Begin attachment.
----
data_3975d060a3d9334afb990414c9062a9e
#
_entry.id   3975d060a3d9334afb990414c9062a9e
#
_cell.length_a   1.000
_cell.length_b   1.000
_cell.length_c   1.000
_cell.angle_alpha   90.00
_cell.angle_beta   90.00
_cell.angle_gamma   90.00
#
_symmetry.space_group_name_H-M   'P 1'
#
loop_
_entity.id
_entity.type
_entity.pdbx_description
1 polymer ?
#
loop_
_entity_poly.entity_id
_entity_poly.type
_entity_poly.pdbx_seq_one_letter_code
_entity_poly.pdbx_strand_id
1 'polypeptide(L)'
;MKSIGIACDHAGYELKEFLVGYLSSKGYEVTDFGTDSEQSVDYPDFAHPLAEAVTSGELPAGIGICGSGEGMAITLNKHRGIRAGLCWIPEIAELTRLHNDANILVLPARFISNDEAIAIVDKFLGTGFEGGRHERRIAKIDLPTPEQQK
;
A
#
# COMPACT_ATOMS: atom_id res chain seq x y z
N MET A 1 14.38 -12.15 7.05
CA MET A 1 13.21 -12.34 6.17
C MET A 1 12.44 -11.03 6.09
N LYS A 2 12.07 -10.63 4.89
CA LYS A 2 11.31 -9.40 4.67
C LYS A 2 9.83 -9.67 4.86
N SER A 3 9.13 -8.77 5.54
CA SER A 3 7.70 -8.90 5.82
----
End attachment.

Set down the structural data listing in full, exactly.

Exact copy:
data_3975d060a3d9334afb990414c9062a9e
#
_entry.id   3975d060a3d9334afb990414c9062a9e
#
_cell.length_a   1.000
_cell.length_b   1.000
_cell.length_c   1.000
_cell.angle_alpha   90.00
_cell.angle_beta   90.00
_cell.angle_gamma   90.00
#
_symmetry.space_group_name_H-M   'P 1'
#
loop_
_entity.id
_entity.type
_entity.pdbx_description
1 polymer ?
#
loop_
_entity_poly.entity_id
_entity_poly.type
_entity_poly.pdbx_seq_one_letter_code
_entity_poly.pdbx_strand_id
1 'polypeptide(L)'
;MKSIGIACDHAGYELKEFLVGYLSSKGYEVTDFGTDSEQSVDYPDFAHPLAEAVTSGELPAGIGICGSGEGMAITLNKHRGIRAGLCWIPEIAELTRLHNDANILVLPARFISNDEAIAIVDKFLGTGFEGGRHERRIAKIDLPTPEQQK
;
A
#
# COMPACT_ATOMS: atom_id res chain seq x y z
N MET A 1 14.38 -12.15 7.05
CA MET A 1 13.21 -12.34 6.17
C MET A 1 12.44 -11.03 6.09
N LYS A 2 12.07 -10.63 4.89
CA LYS A 2 11.31 -9.40 4.67
C LYS A 2 9.83 -9.67 4.86
N SER A 3 9.13 -8.77 5.54
CA SER A 3 7.70 -8.90 5.82